- Security. Despite copious warnings, developers often include secrets in URLs. For example, to prevent Cross-Site Request Forgery (CSRF), developers often use secret tokens, which have a nasty habit of leaking into URLs and then into Referer headers sent to other sites.
- Privacy. The Referer header is even worse for privacy, for example, leaking search terms from your favorite search engine to the web sites you visit. As another example, Facebook accidentally leaked user identities to advertisers via the Referer header.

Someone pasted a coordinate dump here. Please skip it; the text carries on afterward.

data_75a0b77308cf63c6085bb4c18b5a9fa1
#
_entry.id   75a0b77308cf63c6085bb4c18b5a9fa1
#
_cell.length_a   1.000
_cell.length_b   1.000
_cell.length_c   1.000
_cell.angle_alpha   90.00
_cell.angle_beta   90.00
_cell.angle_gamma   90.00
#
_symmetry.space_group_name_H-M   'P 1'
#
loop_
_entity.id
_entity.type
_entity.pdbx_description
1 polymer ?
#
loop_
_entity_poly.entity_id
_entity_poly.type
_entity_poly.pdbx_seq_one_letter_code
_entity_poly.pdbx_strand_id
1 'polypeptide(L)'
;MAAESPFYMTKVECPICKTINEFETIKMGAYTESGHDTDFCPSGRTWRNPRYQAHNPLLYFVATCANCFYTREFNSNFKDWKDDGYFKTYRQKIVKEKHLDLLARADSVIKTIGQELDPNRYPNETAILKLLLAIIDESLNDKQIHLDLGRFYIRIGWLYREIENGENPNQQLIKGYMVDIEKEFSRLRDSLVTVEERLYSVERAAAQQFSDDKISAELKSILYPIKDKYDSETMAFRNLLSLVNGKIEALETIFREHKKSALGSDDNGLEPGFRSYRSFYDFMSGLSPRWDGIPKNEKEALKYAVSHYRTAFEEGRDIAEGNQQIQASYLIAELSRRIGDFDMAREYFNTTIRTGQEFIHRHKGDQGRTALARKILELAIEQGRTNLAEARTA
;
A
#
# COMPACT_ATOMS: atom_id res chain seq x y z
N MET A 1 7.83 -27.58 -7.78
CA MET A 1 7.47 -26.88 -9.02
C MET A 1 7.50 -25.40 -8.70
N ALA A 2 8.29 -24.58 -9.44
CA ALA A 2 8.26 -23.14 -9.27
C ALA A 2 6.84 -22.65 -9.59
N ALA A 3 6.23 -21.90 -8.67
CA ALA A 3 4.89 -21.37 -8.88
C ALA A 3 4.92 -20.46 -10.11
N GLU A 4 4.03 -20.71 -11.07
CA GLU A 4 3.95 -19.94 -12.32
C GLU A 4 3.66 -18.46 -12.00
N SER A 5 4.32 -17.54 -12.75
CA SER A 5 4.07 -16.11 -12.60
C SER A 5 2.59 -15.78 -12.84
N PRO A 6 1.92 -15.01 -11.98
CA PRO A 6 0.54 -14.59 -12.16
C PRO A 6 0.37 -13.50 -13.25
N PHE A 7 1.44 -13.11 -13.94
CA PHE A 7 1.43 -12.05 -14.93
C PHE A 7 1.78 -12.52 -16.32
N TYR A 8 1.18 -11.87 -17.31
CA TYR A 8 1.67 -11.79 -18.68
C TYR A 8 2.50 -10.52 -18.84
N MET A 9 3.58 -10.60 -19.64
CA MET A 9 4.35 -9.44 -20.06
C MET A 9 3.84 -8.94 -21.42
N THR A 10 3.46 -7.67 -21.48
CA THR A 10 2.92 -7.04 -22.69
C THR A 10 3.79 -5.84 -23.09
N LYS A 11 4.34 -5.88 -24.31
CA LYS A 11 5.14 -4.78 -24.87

As a first step, I wrote up a short proposal for a mechanism web sites can use to suppress or truncate the Referer header:
<meta name="referrer" content="never">One subtlety in the design is including the "always" option. The main reason to include this option is to make it easier for us to later block the Referer header by default. The always options gives sites an escape valve to turn the Referer header back on, if needed.
<meta name="referrer" content="origin">
This mechanism is now implemented in WebKit and will hopefully be implemented in Firefox and other browsers soon.